Barry A. Kosmin
An American Tradition
The View From the Beltway
Hard and Soft Secularism
Mapping the Territory
David A. Hollinger:
An Alliance with Liberal Religion?
Defusing the War Over Public Science
Institute for the Study of Secularism in Society and Culture
Hard and Soft Secularism
by Peter Steinfels
does it mean to become secular? Scholars of the so-called "secularization
thesis" have disentangled at least three meanings. The first is usually
captured under the label "differentiation": the recognition, growing in the
West since the Middle Ages, that different spheres of life are governed by
their own autonomous principles and authorities rather than directly by
sacred scriptures or religious authorities. Science, medicine, law,
economics, art, politics - each has its own governing laws, procedures, and
In this sense, John Roberts presented himself as the very
model of a secular man when, at his confirmation hearings, he testified
again and again that he would carry out his duties on the Supreme Court
strictly in terms of the internal demands of American law and Constitutional
In this sense, we are all secularists, and our numbers -
driven by the three great engines of secularization: science, the state, and
the market - are sure to grow. Indigenous healers will give way to modern
medicine for HIV-positive villagers in Africa. Islam will accommodate modern
economic principles of risk and reward just as Christianity did, whether or
not you consider it taking interest. Religious leaders will fight a losing
battle to prescribe rules for artistic creativity. A variety of ancient
cosmologies and creation myths will adjust to the discoveries of the natural
sciences and the cultural challenges of modern media.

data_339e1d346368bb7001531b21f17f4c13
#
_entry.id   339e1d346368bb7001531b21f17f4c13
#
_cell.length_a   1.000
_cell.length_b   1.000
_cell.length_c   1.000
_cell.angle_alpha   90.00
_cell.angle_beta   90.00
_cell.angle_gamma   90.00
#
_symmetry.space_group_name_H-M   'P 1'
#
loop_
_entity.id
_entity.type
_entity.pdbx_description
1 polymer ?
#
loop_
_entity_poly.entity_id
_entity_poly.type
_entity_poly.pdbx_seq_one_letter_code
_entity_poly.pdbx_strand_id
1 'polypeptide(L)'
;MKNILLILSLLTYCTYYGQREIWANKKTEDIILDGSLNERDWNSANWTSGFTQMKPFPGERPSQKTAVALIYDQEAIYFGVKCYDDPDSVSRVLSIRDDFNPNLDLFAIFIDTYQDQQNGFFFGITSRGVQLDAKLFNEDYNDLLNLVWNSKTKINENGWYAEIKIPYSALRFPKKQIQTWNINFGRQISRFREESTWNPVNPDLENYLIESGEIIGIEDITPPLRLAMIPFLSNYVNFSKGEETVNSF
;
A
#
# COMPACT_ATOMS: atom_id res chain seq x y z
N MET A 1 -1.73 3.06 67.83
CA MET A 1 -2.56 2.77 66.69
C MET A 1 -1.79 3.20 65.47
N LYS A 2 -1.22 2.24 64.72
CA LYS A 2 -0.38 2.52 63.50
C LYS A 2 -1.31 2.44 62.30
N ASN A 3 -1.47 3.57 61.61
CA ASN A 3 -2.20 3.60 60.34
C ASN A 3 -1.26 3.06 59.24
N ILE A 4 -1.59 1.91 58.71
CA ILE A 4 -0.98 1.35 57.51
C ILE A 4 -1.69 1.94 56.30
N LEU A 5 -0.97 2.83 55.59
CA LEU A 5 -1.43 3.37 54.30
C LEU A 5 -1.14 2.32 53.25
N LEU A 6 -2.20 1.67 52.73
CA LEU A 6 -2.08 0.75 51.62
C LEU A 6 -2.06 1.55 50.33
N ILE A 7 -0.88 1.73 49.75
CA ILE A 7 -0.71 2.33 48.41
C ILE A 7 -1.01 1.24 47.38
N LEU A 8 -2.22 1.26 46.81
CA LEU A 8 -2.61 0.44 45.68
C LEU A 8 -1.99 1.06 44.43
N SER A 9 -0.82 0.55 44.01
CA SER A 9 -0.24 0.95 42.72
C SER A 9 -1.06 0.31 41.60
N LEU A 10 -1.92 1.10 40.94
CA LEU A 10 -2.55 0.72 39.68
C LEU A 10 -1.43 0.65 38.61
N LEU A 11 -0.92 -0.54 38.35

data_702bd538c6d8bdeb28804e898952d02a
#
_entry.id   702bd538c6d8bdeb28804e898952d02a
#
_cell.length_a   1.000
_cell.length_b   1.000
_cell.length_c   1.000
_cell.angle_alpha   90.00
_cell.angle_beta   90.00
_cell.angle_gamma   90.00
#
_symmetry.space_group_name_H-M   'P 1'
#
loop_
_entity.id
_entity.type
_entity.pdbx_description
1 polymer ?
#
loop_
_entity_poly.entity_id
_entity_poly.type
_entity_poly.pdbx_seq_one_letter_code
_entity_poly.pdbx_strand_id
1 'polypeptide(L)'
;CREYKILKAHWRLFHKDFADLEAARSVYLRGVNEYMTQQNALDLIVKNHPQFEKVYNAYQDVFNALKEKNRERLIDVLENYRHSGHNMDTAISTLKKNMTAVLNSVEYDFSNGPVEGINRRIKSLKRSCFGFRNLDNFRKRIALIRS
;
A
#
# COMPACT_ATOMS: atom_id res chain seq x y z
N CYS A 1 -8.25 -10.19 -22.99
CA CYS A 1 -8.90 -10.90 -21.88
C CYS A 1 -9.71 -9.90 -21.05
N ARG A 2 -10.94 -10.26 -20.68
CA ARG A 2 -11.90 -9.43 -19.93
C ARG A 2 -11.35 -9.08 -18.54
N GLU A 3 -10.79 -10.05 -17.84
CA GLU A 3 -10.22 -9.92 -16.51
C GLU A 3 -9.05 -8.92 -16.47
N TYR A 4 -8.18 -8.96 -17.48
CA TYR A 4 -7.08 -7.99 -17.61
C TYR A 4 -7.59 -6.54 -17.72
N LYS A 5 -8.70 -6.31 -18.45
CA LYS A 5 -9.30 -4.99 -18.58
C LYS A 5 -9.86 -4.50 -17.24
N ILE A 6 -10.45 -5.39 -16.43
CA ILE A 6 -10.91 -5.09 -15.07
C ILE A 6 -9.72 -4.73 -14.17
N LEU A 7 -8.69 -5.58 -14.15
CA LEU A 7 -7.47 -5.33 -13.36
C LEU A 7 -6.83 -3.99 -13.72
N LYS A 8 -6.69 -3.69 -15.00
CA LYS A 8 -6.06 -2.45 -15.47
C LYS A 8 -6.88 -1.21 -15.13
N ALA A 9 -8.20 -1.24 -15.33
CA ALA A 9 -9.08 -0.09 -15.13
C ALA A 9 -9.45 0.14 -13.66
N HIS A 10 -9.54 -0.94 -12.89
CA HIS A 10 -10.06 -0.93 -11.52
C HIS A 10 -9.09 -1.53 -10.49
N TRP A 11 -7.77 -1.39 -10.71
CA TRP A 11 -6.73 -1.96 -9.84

This does not mean that conflicts among the
differentiated spheres of modern life will cease. Is abortion or, better, a
fertility treatment that requires the destruction of human cells, a
medical-scientific issue, a legal issue, a policy issue, a religious issue,
or an economic market issue? (If someone can pay for it, why not provide
it?) Of course, it is all of these, but which has ultimate sway?
In a society that is secular in this sense of
differentiated spheres, religion has not disappeared as a potential force.
In many cases, religion will not abdicate its claims to be the ultimate
judgment over ends or means. It will just do so as one of several shoving
The second meaning of becoming secular, of
secularization, is much more straightforward. It is that religious belief
and practice itself will steadily disappear as societies become genuinely
modern (or enlightened) and humanity outgrows its religious (or, if you
will, superstitious) childhood. In this sense, secularism is a respectable
term for atheism, which was the way that the term emerged in the 19th
century. We can call this hard secularism.
The third meaning falls somewhere between the first two.
Becoming secular does not mean that religion need disappear. It may well
continue as a source of personal meaning and consolation but only as
something thoroughly "privatized" and advancing no claim to influence public
life. In public conflicts over defining the appropriate boundaries of
different spheres of life, religion is ruled out a priori as a legitimate
In this sense, secularism is a set of rules regarding the
limits of religion in public life. Some of these rules are formal, such as
what constitutes discrimination in employment, and some are informal - a
kind of etiquette that treats being publicly religious as akin to belching
or picking your nose. We can call this soft secularism.
Hard secularism has only a marginal place in American
public life. One reason is soft secularism, which discourages that kind of
public attention to religion, at least on a serious level. So hard
secularism usually gets a word in edgewise only as mockery, which probably
Otherwise, it can argue its case in venues addressed to
other hard secularists, just as religious thinkers must largely engage
religious questions at any depth in platforms addressed to believers. All